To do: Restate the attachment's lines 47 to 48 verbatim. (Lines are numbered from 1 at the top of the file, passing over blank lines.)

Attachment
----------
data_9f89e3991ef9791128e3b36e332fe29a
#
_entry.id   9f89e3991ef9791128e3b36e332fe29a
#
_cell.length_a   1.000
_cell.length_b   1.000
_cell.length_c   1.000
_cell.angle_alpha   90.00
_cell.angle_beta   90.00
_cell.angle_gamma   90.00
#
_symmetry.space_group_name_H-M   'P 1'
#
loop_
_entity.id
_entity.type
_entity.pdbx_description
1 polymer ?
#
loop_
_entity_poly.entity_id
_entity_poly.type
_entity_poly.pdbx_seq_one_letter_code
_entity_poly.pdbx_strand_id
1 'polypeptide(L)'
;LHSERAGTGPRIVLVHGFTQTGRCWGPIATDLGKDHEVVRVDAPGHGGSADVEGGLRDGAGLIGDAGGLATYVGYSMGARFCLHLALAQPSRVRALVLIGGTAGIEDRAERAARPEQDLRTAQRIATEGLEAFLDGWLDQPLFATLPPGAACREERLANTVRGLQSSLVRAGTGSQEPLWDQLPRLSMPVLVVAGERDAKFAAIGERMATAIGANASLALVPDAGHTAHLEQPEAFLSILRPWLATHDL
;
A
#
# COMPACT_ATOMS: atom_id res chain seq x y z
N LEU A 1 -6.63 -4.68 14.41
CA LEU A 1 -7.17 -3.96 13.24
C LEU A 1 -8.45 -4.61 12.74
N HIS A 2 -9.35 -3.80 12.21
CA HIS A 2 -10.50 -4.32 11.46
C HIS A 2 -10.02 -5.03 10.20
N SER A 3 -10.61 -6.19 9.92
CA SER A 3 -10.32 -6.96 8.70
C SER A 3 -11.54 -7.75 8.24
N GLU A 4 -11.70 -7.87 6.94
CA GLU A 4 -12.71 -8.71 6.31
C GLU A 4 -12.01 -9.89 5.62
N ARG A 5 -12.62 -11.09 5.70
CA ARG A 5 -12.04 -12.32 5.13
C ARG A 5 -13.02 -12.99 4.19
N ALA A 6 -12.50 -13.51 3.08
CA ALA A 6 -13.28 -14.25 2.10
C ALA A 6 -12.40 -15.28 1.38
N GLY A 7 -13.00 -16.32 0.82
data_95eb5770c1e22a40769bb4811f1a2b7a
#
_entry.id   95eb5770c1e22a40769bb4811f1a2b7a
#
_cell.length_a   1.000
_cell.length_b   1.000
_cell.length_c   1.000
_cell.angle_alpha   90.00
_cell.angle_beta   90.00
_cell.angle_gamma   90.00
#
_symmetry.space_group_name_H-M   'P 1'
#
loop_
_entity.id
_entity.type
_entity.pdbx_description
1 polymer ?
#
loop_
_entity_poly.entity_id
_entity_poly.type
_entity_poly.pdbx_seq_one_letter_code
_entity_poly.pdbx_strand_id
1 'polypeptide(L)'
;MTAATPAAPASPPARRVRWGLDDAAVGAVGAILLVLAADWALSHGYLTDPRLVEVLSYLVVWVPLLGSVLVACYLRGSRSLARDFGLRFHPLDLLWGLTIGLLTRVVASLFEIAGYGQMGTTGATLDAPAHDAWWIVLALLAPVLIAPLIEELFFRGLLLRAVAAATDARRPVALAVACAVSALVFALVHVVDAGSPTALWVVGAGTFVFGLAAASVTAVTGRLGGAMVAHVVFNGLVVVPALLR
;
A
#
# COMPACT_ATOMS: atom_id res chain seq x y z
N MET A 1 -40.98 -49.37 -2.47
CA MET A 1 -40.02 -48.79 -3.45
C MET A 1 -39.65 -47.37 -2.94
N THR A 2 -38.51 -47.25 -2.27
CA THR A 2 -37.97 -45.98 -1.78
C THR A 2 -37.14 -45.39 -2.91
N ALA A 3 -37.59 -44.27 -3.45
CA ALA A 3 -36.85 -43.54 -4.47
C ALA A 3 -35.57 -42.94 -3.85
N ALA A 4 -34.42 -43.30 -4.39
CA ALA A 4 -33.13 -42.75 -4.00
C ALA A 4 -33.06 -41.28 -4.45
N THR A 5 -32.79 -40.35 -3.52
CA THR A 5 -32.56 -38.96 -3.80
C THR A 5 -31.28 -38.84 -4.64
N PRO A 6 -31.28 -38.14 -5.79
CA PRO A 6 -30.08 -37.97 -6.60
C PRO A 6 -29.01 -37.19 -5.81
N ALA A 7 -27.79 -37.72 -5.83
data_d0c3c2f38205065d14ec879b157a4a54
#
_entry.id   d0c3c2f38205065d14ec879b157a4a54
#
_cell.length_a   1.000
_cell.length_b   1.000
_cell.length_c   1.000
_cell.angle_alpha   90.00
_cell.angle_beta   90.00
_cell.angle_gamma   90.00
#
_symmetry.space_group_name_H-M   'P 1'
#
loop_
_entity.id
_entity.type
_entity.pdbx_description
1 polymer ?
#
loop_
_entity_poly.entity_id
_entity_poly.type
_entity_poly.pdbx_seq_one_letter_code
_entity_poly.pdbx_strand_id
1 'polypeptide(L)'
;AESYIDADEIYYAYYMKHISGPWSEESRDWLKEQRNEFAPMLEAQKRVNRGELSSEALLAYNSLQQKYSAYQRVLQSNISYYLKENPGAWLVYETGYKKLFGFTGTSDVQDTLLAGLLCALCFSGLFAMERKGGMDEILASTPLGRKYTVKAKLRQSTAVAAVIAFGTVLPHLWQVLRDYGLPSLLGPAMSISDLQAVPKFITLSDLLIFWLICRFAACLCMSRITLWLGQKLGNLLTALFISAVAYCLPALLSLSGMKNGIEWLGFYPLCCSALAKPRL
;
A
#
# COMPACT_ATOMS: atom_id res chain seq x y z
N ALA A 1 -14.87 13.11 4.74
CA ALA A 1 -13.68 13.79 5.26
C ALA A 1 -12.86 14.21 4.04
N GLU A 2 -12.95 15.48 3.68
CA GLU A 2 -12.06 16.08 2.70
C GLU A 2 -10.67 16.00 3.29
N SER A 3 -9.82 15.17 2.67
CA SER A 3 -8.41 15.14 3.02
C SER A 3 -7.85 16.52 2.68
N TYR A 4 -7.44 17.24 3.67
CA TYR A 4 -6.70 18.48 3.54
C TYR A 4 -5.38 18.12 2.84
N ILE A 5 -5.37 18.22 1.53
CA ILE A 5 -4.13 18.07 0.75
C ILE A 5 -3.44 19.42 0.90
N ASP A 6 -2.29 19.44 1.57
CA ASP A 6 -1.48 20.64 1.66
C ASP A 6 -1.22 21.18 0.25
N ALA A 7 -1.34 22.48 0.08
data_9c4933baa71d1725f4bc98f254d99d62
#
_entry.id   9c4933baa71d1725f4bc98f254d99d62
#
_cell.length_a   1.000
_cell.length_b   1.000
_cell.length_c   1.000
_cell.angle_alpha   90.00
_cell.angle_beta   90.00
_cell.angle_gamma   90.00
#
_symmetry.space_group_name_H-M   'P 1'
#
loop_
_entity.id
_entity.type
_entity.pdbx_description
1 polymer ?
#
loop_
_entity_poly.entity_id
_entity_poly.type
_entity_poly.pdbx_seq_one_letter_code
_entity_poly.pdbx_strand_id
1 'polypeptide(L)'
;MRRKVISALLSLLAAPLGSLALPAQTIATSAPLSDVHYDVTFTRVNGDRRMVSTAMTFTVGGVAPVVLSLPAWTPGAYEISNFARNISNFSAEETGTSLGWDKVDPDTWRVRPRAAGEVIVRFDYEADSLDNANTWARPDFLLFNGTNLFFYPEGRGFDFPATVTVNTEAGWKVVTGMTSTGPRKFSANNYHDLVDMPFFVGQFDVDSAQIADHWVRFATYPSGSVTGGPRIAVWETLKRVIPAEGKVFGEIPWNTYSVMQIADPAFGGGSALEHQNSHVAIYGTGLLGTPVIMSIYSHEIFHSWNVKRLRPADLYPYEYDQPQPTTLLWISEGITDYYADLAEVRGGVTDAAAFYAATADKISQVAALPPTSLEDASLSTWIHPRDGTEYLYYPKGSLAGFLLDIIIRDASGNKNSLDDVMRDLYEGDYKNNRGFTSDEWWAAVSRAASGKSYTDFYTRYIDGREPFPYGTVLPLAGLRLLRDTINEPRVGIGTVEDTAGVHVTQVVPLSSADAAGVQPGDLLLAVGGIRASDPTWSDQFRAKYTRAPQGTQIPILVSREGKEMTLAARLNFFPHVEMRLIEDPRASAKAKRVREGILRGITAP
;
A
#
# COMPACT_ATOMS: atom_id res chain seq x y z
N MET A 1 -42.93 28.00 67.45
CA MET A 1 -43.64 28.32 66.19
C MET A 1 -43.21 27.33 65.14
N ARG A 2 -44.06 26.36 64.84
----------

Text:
CA ALA A 6 -13.28 -14.25 2.10
C ALA A 6 -12.40 -15.28 1.38